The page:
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No charges in Michigan man's freezing death

  • Story Highlights
  • 93-year-old died in January after he failed to pay bill, heat was shut off
  • Prosecutor says he has no proof of gross criminal negligence
  • Man had cash to pay bills but had memory problems
  • He apparently tried to start a wood-burning stove in his basement
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By Susan Candiotti and Ross Levitt
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(CNN) -- No one will face criminal charges in the case of a 93-year-old Michigan man who froze to death this year after his utility company limited heat to his home for failing to pay his bills.

Schur, center, stands with his nephews Jerry, left, and William Walworth in Pompano Beach, Florida, in 2007.

Schur, center, stands with his nephews Jerry, left, and William Walworth in Pompano Beach, Florida, in 2007.

"It's a horrible tragedy, what happened here," Bay County Prosecutor Kurt Asbury said. "It's obvious no one person can be criminally charged."

Asbury issued his summary of the case Thursday after a three-month investigation into Marvin Schur's death at his Bay City, Michigan, home.

The prosecutor acknowledged one could reasonably argue that many people were at fault, but he said he lacked evidence to prove gross, criminal negligence including an intent to cause harm.

The findings include new details of Schur's circumstances.

An autopsy revealed that Schur suffered from Alzheimer's disease. Investigators also found that his home furnace had not worked since October, about three months before his death, and that Schur was relying on electric space heaters to keep warm.

Investigators said it also appeared that Schur tried unsuccessfully to light a wood-burning stove in his basement.

Neighbors discovered his body in his home January 17. Authorities say the area's overnight temperatures dipped below zero for at least four nights.

Prosecutors confirmed that Schur had attached "sufficient cash" to his unpaid bills, which were found in his home at the time of his death. They said he suffered from memory loss and had had difficulty paying his bills dating to 2007.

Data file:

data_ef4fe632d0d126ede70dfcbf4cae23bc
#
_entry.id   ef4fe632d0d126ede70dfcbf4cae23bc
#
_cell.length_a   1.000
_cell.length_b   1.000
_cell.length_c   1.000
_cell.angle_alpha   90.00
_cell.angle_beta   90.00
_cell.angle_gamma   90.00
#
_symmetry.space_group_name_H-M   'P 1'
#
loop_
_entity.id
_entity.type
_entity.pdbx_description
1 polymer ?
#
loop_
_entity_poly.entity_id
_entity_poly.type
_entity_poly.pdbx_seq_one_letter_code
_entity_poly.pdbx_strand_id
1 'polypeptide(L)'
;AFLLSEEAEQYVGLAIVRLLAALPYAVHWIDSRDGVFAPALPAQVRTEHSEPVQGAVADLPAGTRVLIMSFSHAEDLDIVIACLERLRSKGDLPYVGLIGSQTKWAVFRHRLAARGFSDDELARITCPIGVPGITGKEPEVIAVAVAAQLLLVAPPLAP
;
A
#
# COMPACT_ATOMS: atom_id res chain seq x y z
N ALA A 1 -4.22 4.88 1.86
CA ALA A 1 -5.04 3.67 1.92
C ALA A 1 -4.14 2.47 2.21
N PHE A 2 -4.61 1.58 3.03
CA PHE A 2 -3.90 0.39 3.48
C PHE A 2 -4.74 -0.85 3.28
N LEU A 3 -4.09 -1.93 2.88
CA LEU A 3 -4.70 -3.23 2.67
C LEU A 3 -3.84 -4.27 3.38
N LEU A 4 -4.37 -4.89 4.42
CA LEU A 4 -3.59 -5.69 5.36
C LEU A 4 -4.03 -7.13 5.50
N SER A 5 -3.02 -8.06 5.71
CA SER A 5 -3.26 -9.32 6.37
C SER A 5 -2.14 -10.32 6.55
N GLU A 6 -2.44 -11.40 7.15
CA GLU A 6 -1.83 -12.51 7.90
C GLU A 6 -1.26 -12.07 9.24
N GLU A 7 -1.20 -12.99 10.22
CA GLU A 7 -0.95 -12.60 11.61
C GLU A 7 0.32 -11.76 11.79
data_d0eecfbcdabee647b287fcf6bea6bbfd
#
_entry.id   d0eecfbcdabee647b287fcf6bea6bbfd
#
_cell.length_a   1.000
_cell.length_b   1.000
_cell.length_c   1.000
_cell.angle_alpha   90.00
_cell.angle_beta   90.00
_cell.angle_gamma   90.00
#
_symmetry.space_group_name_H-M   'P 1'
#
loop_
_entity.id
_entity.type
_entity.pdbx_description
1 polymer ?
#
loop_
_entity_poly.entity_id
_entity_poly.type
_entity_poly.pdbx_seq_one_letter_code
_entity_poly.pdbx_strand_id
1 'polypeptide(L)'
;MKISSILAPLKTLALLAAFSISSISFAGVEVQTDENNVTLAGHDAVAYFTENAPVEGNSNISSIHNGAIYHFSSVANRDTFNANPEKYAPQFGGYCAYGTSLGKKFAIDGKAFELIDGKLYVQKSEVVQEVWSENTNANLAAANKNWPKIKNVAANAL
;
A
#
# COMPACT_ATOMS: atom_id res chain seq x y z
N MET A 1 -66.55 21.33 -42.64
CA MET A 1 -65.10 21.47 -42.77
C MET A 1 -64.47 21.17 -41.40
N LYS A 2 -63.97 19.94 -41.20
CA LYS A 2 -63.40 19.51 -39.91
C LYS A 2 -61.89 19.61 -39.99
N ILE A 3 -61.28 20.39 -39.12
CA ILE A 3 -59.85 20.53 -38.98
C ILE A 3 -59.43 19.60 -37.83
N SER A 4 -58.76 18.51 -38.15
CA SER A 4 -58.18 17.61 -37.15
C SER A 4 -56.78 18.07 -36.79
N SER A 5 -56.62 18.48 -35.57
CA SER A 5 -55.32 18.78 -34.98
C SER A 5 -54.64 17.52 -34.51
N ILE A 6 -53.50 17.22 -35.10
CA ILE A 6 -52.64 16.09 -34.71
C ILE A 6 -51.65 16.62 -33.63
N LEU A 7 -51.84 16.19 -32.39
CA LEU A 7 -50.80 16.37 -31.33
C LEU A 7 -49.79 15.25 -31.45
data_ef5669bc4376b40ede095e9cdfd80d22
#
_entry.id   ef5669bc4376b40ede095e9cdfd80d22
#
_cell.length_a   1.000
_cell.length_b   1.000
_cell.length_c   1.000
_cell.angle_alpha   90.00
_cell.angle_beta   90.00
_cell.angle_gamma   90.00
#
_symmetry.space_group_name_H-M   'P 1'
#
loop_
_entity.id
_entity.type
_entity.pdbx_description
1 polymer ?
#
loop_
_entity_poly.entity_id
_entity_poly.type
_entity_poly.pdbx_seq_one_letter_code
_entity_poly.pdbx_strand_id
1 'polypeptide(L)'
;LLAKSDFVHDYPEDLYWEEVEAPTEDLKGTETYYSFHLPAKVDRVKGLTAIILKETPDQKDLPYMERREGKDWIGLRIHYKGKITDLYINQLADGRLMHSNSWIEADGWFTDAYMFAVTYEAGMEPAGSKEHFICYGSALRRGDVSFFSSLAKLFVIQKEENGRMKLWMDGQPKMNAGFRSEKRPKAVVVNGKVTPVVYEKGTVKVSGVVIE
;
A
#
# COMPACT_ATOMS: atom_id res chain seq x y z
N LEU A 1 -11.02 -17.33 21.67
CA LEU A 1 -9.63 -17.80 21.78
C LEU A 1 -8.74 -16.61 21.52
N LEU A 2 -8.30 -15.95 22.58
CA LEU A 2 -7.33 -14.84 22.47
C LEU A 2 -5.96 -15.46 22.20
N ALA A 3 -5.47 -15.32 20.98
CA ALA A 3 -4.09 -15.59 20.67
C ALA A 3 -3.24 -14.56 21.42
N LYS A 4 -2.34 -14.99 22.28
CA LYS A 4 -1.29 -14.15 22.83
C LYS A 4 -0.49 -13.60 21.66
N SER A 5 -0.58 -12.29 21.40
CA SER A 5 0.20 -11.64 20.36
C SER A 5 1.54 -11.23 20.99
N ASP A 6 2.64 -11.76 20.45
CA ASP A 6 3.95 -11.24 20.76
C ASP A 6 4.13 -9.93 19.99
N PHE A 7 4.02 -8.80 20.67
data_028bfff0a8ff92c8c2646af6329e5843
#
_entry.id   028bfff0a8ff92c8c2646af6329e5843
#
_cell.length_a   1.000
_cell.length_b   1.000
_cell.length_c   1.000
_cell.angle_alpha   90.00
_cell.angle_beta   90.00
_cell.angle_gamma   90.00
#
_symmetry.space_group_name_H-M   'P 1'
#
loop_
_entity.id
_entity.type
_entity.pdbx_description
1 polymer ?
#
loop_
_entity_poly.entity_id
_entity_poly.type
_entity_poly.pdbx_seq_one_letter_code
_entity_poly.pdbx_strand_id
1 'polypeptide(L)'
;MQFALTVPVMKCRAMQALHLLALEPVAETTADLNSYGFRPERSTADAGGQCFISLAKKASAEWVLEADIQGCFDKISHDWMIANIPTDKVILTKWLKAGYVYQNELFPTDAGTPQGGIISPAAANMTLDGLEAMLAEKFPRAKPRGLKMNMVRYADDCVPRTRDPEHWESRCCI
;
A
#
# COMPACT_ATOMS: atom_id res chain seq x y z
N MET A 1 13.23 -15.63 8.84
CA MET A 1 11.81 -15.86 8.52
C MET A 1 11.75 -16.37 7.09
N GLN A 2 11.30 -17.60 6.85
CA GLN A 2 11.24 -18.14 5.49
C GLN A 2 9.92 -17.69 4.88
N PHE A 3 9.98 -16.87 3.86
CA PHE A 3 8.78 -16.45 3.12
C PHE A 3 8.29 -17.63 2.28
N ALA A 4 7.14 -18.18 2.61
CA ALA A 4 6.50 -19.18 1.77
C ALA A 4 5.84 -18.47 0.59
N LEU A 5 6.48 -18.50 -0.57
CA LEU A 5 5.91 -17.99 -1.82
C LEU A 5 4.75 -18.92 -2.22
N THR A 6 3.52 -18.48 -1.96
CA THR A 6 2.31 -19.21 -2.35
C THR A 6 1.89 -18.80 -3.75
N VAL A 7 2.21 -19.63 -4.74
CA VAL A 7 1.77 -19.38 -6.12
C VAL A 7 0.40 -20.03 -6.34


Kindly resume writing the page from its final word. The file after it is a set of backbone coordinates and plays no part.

The city-run utility put a limiter on Schur's furnace because of the unpaid bills. The limiter was tripped when it exceeded 10 amps, cutting off service.

Authorities found instructions on how to restart the limiter on Schur's kitchen counter. The utility gives its customers written instructions on how to temporarily restart the furnace until their case is pleaded.

Investigators described Schur, a widower, as "extremely independent." He apparently cared for himself but had little or no support system to check on him on a daily basis. He had no immediate family nearby, but neighbors would occasionally look in on him, authorities said.

Asbury said he was not aware of any plans for a civil suit.

The prosecutor also pointed out a factor that might have saved Schur's life: As CNN has reported, private utility companies in Michigan are prohibited from shutting down services for nonpayment during the winter.

Bay City's utility was exempt from that law because it is run by the city.

After Schur's death, city officials immediately stopped the practice of cutting service for nonpayment in the winter and also put a moratorium on installing limiters.

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